Imagine being corrected by angels! This was the experience of the disciples, in the story of the ascension of Jesus. In the book of Acts, chapter one, we are told about how our Lord Jesus “ascended into heaven”.
“(Jesus said to his disciples) you will receive power when the Holy Spirit has come upon you; and you will be my witnesses in Jerusalem, in all Judea and Samaria, and to the ends of the earth.’ When he had said this, as they were watching, he was lifted up, and a cloud took him out of their sight. While he was going and they were gazing up towards heaven, suddenly two men in white robes stood by them. They said, ‘Men of Galilee, why do you stand looking up towards heaven? This Jesus, who has been taken up from you into heaven, will come in the same way as you saw him go into heaven.’”
The angels said, “Men of Galilee, why do you stand looking towards heaven?” Why is that like correction? It is easy to think that in his “ascension” our Lord Jesus had gone off into heaven and left us to our own devices here on earth
But the word of the two angels is unexpected and vital, to steer our heavenward gaze to God’s chosen workplace, which is here on earth amongst us. This is the whole story of the incarnation. God became flesh as “Immanuel” in the manger, to reveal God’s heart of gracious compassion towards us in the person of Jesus of Nazareth. God’s desire is to be with us.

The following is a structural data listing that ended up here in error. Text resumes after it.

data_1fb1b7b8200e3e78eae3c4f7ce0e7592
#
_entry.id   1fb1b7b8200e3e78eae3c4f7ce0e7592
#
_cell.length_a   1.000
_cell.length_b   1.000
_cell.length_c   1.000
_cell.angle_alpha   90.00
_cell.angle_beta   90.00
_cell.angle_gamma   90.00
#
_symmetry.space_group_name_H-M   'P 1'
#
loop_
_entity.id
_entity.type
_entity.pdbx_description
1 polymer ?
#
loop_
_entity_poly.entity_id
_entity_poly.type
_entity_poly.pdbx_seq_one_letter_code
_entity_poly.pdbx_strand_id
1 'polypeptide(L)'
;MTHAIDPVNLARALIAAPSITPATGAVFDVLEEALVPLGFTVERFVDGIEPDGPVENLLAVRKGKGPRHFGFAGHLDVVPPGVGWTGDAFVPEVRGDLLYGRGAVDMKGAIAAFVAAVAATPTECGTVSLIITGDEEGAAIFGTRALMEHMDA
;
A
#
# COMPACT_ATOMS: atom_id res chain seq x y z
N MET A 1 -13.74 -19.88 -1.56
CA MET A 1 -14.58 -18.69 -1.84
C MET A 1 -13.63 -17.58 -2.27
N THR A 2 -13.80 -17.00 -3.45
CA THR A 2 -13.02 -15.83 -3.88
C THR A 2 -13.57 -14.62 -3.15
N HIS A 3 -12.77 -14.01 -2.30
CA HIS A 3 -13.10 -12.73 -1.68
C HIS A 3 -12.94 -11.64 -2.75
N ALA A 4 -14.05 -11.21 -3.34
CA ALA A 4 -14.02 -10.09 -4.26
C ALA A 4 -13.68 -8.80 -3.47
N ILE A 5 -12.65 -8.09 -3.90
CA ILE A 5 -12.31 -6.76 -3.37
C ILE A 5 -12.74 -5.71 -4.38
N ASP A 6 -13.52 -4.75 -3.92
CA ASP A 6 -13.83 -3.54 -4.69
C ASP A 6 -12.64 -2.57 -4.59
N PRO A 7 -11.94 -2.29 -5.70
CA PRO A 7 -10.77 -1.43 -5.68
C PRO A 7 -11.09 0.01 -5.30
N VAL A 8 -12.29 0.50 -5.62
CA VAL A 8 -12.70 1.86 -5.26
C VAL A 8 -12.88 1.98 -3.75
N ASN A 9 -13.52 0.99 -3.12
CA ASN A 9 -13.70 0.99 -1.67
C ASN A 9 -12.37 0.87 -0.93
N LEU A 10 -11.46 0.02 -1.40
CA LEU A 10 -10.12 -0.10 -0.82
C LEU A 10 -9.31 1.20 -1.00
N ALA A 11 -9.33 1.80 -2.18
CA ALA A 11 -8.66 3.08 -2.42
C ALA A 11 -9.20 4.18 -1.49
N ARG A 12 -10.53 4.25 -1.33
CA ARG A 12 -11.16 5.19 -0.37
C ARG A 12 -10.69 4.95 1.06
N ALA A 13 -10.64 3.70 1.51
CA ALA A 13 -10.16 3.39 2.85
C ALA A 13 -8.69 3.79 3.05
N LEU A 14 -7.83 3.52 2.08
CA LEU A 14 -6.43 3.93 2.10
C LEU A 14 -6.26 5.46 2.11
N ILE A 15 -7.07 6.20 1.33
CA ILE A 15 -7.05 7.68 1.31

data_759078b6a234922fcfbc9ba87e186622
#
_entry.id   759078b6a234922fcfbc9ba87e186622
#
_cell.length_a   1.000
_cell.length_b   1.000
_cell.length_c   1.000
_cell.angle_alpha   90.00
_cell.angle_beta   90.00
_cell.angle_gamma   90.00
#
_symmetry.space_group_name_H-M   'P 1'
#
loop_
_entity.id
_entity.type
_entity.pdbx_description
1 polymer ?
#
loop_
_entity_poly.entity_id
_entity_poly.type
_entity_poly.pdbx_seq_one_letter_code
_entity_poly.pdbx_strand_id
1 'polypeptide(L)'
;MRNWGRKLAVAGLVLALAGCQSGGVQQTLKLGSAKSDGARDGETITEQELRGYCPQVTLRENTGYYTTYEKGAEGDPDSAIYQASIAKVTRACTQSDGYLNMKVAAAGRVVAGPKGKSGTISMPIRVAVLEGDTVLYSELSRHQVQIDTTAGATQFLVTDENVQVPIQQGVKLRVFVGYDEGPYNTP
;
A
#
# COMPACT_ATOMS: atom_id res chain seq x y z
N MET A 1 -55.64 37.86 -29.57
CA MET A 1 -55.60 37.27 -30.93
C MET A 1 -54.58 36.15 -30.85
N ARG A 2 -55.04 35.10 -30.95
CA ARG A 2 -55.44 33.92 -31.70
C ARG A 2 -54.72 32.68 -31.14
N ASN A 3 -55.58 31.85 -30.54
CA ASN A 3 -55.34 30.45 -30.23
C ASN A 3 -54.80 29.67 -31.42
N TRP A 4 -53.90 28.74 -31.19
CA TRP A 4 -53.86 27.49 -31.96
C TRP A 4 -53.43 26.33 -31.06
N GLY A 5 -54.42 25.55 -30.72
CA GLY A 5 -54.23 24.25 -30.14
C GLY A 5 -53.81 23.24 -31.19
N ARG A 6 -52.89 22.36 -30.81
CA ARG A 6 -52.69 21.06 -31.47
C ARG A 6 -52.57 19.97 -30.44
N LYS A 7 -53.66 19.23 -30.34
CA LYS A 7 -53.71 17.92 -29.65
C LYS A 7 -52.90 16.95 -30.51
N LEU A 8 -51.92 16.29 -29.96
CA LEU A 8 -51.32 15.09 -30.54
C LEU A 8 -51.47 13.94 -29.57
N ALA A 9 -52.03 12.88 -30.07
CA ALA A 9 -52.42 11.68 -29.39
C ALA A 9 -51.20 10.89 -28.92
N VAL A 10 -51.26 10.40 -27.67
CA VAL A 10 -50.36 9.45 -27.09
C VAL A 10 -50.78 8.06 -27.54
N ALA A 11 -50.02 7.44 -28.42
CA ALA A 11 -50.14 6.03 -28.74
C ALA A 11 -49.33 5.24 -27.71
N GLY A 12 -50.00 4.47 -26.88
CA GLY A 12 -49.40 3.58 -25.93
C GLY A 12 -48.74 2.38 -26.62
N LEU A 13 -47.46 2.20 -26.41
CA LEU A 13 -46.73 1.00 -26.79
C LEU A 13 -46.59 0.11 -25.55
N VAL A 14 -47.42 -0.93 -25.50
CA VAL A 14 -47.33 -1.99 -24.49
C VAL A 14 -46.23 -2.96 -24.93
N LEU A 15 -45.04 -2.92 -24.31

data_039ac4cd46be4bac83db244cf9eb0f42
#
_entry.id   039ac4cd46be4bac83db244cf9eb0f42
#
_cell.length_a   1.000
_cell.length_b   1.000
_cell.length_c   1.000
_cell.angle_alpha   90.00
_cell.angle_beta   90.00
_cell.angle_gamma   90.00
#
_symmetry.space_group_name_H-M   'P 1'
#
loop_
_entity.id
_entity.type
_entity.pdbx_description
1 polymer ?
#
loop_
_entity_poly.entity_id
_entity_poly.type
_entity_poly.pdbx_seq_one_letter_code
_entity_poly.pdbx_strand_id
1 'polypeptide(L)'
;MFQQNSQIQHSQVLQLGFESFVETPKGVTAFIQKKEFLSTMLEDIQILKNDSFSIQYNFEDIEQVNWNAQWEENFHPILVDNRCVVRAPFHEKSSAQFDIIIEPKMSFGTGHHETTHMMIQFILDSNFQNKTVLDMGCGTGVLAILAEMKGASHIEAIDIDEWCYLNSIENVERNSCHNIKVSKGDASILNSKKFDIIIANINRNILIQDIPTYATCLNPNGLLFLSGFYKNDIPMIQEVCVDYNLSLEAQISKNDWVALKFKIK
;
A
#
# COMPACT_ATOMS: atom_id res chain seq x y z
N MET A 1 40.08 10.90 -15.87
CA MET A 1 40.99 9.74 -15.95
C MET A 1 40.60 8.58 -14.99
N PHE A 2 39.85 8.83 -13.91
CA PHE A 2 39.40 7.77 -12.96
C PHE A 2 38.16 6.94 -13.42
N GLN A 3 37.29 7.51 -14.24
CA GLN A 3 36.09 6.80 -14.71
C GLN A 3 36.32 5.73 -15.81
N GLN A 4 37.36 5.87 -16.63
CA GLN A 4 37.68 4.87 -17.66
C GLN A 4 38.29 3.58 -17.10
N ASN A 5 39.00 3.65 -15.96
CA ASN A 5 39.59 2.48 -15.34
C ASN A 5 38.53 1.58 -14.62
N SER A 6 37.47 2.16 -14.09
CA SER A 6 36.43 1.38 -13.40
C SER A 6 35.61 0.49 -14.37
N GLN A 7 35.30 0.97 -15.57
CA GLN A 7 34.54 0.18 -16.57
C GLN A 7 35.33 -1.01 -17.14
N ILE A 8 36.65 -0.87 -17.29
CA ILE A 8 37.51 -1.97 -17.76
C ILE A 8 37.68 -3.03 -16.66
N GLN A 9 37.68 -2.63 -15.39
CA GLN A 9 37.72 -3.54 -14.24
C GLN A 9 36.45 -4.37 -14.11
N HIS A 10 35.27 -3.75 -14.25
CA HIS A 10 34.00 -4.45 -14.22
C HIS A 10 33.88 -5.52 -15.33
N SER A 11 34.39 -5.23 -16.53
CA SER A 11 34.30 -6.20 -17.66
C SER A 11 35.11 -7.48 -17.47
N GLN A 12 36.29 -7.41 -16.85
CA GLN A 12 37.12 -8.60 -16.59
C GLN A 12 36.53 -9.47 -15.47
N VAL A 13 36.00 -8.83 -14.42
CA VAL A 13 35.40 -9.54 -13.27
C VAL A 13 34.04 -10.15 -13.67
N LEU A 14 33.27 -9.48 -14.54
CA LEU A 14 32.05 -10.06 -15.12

In the word of the angels at the ascension, the disciples are told that Jesus has not simply gone away, but will be present with them – in profound and majestic ways beyond all that they could only imagine … in fulfilment of all of Jesus’ promises, especially that promise to be us always … surely … to the close of the age.
So, the word of the angels is like “correction” because gazing off into heaven is simply looking for the Lord Jesus in the wrong place. The angels are really directing us, and the disciples to anticipate the Lord would be present and at work in the places where he promised to be. So where are those places?
Firstly, the ascension means that our Lord Jesus can be everywhere. When we say in the Creed that he “sits at the right hand of God the Father almighty” we are not speaking simply of a place. Rather this means that he is everywhere, for he is the fullness of God. There is no place I could go to, where I cannot call to him, trusting he is with me always.
Secondly, the ascension means that our Lord Jesus can be discovered in those particular places where he chooses to be found. So he is known in the sacrament of the Altar where his body and blood are given for he is really present in, with and under the bread and wine. He is present where his word is used with water in baptism, giving his gifts and holy Spirit to the newly baptised person. He is also present where the Gospel is preached for he is the living word who brings forgiveness of sin through the preaching of this good news. He is also present in his body we call the Church where we each serve, as Dr Martin Luther once said, as little Christs to each other and to the world.
The wonderful ascension story gives us the “notification” from the two angels, to diligently anticipate the Lord Jesus is truly present amongst us, just as he promised.
The Lord be with you.